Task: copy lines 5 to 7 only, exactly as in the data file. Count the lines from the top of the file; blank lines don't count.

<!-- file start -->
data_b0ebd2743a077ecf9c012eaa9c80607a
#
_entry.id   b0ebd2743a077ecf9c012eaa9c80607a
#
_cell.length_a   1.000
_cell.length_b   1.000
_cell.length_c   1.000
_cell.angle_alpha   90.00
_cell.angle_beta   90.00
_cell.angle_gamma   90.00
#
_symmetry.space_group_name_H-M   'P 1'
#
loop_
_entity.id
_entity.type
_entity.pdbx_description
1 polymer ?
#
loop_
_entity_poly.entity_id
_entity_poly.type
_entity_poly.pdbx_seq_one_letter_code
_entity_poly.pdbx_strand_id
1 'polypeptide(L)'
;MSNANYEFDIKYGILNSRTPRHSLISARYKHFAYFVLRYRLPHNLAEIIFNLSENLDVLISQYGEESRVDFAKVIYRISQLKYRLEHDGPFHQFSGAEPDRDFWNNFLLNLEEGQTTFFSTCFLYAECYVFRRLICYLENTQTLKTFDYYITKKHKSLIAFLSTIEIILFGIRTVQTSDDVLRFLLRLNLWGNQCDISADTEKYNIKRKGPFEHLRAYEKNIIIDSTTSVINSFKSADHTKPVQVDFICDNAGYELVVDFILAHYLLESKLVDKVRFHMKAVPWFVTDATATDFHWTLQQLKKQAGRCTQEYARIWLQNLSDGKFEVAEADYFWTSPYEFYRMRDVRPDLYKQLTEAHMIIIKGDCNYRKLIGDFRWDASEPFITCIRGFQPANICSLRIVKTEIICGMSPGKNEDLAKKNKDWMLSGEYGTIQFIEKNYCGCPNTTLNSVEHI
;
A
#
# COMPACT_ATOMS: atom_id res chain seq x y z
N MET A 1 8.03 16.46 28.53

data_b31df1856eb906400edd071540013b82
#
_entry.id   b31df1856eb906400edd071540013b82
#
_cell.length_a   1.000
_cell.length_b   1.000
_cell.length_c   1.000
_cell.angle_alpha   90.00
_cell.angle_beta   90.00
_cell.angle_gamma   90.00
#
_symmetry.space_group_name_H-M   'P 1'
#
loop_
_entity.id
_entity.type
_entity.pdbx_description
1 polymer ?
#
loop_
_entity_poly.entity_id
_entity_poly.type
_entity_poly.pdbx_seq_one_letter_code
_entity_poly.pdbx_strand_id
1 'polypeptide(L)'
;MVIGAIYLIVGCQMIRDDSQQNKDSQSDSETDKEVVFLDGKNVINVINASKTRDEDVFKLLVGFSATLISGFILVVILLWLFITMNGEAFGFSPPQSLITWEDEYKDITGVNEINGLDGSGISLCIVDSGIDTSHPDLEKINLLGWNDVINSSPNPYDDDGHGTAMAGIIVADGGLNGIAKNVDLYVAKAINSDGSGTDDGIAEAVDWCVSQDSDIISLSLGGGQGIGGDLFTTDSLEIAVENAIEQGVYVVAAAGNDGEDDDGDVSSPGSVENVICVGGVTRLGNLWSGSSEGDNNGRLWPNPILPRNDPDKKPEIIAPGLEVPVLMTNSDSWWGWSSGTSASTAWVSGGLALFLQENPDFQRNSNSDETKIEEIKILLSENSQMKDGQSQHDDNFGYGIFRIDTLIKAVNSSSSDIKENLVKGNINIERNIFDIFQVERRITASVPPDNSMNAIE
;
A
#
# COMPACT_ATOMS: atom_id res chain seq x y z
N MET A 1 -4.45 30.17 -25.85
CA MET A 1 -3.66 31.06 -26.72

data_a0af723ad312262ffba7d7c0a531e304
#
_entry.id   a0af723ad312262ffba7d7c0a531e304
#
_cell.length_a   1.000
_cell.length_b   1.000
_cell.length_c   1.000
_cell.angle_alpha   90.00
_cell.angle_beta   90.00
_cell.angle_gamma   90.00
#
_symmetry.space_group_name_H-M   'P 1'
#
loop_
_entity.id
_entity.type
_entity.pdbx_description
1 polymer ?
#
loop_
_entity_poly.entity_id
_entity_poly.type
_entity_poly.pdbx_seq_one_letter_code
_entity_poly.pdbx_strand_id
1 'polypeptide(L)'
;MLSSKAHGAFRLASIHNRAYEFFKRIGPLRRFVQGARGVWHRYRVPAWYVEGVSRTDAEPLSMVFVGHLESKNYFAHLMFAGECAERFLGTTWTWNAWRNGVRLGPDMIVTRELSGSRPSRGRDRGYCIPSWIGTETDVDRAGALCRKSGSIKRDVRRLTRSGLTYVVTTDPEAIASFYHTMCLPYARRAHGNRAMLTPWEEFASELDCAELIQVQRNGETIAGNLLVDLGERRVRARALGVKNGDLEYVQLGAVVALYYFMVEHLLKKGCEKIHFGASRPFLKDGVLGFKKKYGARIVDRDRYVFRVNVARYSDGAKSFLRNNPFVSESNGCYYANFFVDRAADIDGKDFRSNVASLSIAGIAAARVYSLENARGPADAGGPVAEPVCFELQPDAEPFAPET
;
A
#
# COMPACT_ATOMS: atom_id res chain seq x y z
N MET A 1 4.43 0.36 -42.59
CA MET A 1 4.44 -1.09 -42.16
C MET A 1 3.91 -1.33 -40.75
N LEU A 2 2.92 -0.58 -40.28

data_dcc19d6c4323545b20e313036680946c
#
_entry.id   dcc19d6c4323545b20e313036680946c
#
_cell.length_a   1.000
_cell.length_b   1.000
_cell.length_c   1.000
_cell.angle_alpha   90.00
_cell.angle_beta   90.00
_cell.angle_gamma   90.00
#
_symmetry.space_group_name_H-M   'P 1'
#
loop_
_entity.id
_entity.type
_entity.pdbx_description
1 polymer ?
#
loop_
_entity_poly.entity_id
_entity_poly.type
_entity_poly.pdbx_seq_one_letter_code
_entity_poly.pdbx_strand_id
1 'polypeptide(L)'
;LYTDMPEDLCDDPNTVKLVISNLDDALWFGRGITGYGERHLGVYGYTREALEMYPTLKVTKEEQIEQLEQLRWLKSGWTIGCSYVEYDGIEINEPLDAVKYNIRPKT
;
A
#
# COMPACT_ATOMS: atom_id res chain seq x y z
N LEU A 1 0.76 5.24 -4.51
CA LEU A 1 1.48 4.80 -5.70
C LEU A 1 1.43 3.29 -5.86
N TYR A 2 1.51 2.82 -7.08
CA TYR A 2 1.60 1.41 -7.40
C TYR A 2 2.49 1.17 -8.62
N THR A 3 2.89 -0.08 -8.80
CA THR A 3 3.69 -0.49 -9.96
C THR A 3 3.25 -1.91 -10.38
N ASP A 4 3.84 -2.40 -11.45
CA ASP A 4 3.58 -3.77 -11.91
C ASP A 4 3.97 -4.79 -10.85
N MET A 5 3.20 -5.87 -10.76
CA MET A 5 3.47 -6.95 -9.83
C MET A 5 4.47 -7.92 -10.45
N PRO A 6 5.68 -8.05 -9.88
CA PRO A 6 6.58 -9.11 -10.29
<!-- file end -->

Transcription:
_cell.length_a   1.000
_cell.length_b   1.000
_cell.length_c   1.000